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Court rules that IP cloaking to access blocked sites violates law

In a case between Craigslist and data harvester 3Taps, a federal judge rules that changing an IP address or using a proxy server to access a blocked Web site violates the Computer Fraud and Abuse Act.

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Steven Musil
3 min read

Disguising an IP address or using a proxy server to visit Web sites you've been banished from is a violation of the Computer Fraud and Abuse Act, a federal judge has ruled.

U.S. District Court Judge Charles R. Breyer for the Northern District of California issued the ruling Friday in a copyright infringement lawsuit between Craigslist and data harvester 3Taps. The legal dispute began in July 2012 when Craigslist sent a cease-and-desist letter to apartment listing app PadMapper, claiming it was violating the site's terms of service by scraping apartment rental information from the online classifieds site.

PadMapper complied and took the listings down before 3Taps provided a workaround. Craigslist soon filed a copyright claim against 3Taps and PadMapper, which displays and links listings, found on Craigslist and other services, on a Google map. 3Taps countersued, claiming that Craigslist was trying to create a monopoly by squeezing out competition in the growing market.

Craigslist blocked the Internet Protocol addresses associated with 3Taps, but the data harvester continued to scrape data off Craigslist by concealing its identity with different IP addresses and proxy servers. Craigslist argued that the 3Taps' subterfuge violated the CFAA, which prohibits the intentional access of a computer without authorization that results in the capture of information from a protected computer.

In his 13-page opinion (PDF), Breyer sided with Craigslist and denied 3Taps' motion to dismiss Craigslist's CFAA claims.

"The law of trespass on private property provides a useful, if imperfect, analogy," Breyer wrote. "Store owners open their doors to the public, but occasionally find it necessary to ban disruptive individuals from the premises."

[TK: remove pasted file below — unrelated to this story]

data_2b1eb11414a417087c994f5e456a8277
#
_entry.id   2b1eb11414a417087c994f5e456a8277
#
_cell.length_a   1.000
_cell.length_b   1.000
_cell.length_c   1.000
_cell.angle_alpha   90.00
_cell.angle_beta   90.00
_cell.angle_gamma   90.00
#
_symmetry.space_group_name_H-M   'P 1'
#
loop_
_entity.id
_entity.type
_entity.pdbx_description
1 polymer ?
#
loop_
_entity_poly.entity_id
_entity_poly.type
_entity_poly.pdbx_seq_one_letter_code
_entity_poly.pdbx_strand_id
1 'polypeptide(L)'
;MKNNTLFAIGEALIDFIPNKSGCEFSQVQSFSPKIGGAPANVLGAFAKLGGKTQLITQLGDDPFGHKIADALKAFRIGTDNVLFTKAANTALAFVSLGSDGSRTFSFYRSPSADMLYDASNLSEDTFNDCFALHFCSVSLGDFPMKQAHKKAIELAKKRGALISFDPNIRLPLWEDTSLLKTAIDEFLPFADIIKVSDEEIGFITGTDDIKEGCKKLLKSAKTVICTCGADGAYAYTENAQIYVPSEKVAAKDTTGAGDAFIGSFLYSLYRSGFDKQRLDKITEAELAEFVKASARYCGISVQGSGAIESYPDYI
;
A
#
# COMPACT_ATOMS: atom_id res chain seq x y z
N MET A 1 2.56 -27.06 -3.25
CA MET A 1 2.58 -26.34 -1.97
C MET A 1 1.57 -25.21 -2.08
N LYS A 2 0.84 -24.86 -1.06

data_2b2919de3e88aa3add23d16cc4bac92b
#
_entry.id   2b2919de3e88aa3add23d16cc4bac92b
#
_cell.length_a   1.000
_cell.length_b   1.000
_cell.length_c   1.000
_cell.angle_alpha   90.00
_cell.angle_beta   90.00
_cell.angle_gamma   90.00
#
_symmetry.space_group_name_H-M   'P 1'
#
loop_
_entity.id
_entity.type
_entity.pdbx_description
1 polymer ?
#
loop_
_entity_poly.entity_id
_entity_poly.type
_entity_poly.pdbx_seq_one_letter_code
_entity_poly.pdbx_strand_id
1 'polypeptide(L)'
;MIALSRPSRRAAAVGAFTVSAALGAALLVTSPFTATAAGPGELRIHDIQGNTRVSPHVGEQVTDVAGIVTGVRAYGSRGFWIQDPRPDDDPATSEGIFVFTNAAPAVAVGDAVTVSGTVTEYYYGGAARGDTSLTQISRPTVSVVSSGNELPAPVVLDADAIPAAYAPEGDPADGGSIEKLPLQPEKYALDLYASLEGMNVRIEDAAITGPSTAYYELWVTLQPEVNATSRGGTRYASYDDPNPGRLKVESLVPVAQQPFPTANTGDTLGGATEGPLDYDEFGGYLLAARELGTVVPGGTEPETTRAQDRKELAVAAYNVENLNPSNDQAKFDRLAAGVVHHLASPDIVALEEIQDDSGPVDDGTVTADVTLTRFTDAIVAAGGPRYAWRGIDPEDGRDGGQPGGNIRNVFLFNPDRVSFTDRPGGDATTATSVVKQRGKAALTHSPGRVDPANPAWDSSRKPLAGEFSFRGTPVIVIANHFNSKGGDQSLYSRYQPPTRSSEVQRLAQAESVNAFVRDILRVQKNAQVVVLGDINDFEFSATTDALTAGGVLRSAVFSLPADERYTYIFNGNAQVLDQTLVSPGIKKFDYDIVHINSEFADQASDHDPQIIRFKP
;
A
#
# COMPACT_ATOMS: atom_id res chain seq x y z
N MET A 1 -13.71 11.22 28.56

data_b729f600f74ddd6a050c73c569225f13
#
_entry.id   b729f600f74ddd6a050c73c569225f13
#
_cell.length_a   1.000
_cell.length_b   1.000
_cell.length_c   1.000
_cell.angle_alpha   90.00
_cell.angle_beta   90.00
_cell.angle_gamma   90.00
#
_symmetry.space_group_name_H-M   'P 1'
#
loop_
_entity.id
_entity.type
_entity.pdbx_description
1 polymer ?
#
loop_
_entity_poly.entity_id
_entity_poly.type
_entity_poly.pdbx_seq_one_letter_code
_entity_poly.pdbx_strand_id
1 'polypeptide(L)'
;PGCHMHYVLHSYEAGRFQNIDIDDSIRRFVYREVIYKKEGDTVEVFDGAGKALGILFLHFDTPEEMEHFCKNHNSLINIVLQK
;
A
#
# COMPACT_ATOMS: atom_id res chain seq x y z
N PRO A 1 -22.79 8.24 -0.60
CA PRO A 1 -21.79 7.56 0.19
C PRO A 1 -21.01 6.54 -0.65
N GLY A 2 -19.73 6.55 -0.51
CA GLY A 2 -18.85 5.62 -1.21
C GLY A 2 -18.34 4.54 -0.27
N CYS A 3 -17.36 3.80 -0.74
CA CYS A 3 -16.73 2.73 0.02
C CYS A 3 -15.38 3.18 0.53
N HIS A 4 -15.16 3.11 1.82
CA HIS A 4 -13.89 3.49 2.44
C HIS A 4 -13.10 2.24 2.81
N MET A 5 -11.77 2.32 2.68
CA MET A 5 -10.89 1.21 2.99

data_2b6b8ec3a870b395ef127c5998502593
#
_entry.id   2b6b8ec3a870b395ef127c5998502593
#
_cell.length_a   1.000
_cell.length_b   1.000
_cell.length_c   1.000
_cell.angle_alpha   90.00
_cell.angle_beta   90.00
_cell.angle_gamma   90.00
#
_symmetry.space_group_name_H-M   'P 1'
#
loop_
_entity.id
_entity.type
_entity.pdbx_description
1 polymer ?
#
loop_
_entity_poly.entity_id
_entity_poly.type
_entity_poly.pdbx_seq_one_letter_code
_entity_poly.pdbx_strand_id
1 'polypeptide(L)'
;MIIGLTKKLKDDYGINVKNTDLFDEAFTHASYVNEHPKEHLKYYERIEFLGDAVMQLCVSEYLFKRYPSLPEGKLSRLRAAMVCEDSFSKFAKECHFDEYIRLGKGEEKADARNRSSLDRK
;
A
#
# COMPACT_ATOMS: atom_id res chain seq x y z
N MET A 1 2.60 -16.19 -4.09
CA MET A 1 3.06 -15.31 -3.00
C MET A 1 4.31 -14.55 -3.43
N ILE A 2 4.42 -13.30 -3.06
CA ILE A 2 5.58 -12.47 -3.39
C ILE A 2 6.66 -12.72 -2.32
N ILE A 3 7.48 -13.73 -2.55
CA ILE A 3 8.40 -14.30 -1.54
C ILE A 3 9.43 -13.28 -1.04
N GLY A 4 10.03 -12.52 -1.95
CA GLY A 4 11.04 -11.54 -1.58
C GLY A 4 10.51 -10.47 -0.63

3Taps disagreed with the court's interpretation, calling Craigslist's argument a "misuse" of CFAA, but said it would respect the court's decision.

"Accordingly, 3Taps will adhere to the current interpretation of the law and will immediately cease all access to Craigslist's servers," the company said in a statement (PDF). "Going forward, 3Taps will operate based on its understanding that if it does not access Craigslist's servers, it has a right to collect public information originally posted on Craigslist's Web site."

The 1984 law, which was invoked in the federal prosecution against late Internet activist Aaron Swartz, has been criticized as overly broad. In his opinion, Breyer noted those concerns but said the courts were not the appropriate venue to address them.

"The current broad reach of the CFAA may well have impacts on innovation, competition, and the general 'openness' of the Internet, but it is for Congress to weigh the significance of those consequences and decide whether amendment would be prudent," he wrote.

Citing the case of Swartz, who committed suicide earlier this year while under federal prosecution, U.S. Rep. Zoe Lofgren introduced a bill earlier this year to reform the 29-year-old anti-hacking law. Some courts have already taken a dim view of the law. In an April 2012 ruling, the 9th U.S. Circuit Court of Appeals rejected the government's broad interpretation of the law, warning that millions of Americans could be subjected to prosecution for harmless Web surfing at work.

Updated at 10:30 p.m. PT with 3Taps' statement.